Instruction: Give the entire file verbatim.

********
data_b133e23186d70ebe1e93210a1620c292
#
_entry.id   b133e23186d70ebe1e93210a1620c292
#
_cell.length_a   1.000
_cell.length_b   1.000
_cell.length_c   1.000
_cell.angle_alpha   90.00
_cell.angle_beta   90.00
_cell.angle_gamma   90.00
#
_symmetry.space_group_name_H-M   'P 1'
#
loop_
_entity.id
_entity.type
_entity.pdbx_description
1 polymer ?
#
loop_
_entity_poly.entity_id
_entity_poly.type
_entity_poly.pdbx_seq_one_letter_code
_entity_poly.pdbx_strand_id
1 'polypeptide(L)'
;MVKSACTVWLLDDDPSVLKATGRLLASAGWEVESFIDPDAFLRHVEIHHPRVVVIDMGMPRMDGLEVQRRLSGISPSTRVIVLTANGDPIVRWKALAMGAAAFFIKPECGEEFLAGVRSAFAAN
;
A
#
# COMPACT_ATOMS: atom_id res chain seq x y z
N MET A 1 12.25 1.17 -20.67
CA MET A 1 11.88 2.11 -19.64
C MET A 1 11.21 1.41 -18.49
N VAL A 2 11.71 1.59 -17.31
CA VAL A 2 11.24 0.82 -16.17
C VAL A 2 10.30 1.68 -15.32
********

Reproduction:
data_b133e23186d70ebe1e93210a1620c292
#
_entry.id   b133e23186d70ebe1e93210a1620c292
#
_cell.length_a   1.000
_cell.length_b   1.000
_cell.length_c   1.000
_cell.angle_alpha   90.00
_cell.angle_beta   90.00
_cell.angle_gamma   90.00
#
_symmetry.space_group_name_H-M   'P 1'
#
loop_
_entity.id
_entity.type
_entity.pdbx_description
1 polymer ?
#
loop_
_entity_poly.entity_id
_entity_poly.type
_entity_poly.pdbx_seq_one_letter_code
_entity_poly.pdbx_strand_id
1 'polypeptide(L)'
;MVKSACTVWLLDDDPSVLKATGRLLASAGWEVESFIDPDAFLRHVEIHHPRVVVIDMGMPRMDGLEVQRRLSGISPSTRVIVLTANGDPIVRWKALAMGAAAFFIKPECGEEFLAGVRSAFAAN
;
A
#
# COMPACT_ATOMS: atom_id res chain seq x y z
N MET A 1 12.25 1.17 -20.67
CA MET A 1 11.88 2.11 -19.64
C MET A 1 11.21 1.41 -18.49
N VAL A 2 11.71 1.59 -17.31
CA VAL A 2 11.24 0.82 -16.17
C VAL A 2 10.30 1.68 -15.32